It says a lot about the low quality of the 2019/20 Premier League season that Chelsea and Manchester United are both firmly in the race for a top-four finish. They have won just two games between them across the last five rounds, a slump that ought to end hopes of a successful campaign, yet Chelsea remain in fourth and United just six points behind.
Opening up a nine-point gap with 12 matches remaining, ordinarily we would say a Chelsea win on Monday night would take United out of the race. But frankly, who knows this year? Nevertheless it’s a huge game, not least because Chelsea are desperate to exorcise the 4-0 defeat in August.
Here are five tactical questions ahead of Chelsea v Man Utd:
1) Will Chelsea’s openness see repeat of opening day 4-0?
Although at the time Man Utd’s 4-0 win felt like a bizarre result in an even contest, the way both clubs’ seasons have panned out makes it seem pretty normal in retrospect. From Chelsea’s chaotic defensive performance to United’s sudden bursts of speed to the sense of clumsy improvisation in both camps, nothing much has changed since August.
Chelsea continue to struggle in transition from defence to attack, fanning hopelessly wide when in possession because Frank Lampard doesn’t give detailed positional instructions to ensure the team shape screens against a counter-attack. Apologies if you’re getting bored of hearing the same analysis week after week, but the fact we have to keep highlighting it shows just how little tactical coaching is taking place at Cobham.
Gabriel Martinelli’s breakaway goal a few weeks ago was the perfect example, but there have been numerous others since United pierced through the Chelsea midfield in August. N’Golo Kante is asked to get too far forward, leaving a flat-footed Jorginho all alone at the base, and on Monday that should allow Ole Gunnar Solskjaer to play his preferred system.
Chelsea and United have become more dogmatically entrenched in their methods since the reverse fixture; this game will see Chelsea hog possession as the visitors sit back, waiting for a chance to pounce on the counter.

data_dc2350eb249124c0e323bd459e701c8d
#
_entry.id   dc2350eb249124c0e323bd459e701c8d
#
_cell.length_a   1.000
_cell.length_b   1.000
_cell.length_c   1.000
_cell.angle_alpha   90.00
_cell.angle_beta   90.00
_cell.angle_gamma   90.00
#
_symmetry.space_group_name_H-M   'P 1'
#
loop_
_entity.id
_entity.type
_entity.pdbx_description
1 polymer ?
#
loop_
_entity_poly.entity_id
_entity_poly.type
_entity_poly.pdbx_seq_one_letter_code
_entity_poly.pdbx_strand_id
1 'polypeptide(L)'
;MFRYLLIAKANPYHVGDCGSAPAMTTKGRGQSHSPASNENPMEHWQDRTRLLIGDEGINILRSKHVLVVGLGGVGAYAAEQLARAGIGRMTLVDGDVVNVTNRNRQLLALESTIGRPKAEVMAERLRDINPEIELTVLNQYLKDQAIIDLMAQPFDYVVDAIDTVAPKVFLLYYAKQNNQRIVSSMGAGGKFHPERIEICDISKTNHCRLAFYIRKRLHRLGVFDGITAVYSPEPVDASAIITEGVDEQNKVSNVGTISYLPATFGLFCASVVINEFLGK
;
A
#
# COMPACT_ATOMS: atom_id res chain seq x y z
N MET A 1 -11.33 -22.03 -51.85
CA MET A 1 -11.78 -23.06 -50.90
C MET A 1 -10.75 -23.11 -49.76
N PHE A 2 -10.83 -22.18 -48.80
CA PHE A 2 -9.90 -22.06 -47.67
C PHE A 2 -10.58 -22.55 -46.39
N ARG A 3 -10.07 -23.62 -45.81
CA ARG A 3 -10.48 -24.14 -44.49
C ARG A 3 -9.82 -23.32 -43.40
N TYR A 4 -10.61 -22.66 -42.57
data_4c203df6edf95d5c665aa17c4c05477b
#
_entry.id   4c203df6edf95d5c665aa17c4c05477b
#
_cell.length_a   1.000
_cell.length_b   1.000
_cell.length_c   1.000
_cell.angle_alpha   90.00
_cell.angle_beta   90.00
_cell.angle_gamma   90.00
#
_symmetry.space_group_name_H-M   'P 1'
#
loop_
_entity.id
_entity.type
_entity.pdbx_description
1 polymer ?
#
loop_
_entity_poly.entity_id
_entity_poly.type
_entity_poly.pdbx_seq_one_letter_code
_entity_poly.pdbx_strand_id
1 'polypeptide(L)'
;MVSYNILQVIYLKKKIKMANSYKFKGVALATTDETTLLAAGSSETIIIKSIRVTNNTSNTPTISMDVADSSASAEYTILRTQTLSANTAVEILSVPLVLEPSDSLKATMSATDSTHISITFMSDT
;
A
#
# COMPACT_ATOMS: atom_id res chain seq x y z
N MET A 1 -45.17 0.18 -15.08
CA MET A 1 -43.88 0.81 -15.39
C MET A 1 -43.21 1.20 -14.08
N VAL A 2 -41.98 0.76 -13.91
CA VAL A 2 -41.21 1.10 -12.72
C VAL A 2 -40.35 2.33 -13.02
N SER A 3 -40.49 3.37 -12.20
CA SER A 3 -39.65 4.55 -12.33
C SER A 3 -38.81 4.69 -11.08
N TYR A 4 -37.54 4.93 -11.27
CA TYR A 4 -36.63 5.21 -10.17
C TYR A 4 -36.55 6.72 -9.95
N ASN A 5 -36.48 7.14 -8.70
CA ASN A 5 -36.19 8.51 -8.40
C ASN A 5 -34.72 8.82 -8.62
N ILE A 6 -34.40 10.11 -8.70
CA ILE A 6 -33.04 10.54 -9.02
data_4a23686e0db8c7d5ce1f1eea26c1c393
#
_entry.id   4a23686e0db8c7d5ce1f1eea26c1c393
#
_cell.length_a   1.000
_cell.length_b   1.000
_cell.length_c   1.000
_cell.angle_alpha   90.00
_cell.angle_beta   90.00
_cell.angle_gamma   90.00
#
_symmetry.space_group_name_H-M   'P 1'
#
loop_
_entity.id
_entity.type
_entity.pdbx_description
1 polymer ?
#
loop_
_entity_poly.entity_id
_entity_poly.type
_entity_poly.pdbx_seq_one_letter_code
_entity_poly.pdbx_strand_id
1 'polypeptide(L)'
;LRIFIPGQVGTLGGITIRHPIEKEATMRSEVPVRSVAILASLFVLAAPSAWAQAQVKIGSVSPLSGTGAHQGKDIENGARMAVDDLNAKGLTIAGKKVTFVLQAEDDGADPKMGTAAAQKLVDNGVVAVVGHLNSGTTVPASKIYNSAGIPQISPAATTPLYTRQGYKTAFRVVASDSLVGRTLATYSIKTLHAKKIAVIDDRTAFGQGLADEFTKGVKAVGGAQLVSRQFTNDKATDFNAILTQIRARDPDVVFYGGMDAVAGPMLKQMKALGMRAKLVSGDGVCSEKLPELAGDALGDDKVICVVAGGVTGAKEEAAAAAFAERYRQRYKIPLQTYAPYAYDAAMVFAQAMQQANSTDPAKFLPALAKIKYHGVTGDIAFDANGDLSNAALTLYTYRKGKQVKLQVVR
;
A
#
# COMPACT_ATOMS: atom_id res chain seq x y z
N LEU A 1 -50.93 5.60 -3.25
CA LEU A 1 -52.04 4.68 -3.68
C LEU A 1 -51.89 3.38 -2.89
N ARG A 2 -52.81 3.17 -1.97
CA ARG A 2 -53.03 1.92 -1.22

2) Will Lampard’s creativity issues hand Man Utd a clean sheet?
If that wasn’t enough to assume Man Utd have the upper hand then consider that Chelsea have only scored one goal from open play in their last three league games. The chance creation has dramatically dried up since the first half of the campaign, when Mason Mount and Tammy Abraham were scurrying around at full pelt. Both players now look jaded and Chelsea’s attacking lines subsequently disorganised.
That’s chiefly because Lampard doesn’t appear to coach specific patterns in the final third, instead going for the improvisational approach that he will have learnt from the likes of Jose Mourinho and Carlo Ancelotti in his playing days. In the modern game a lack of automations – the muscle memory passes planned several moves ahead, as at Man City or Liverpool – make it very hard to break down a deep-lying defensive wall like the one United will erect at Stamford Bridge.
The problem is worsened by the youth of the Chelsea front line. Without the experience to come through a rough patch of form, their low confidence has led to a poverty of imagination in the final third. United have conceded just four goals in their last nine games in all competitions; theirs is a solid back four with the strength, in Harry Maguire, to nullify Mount and Abraham.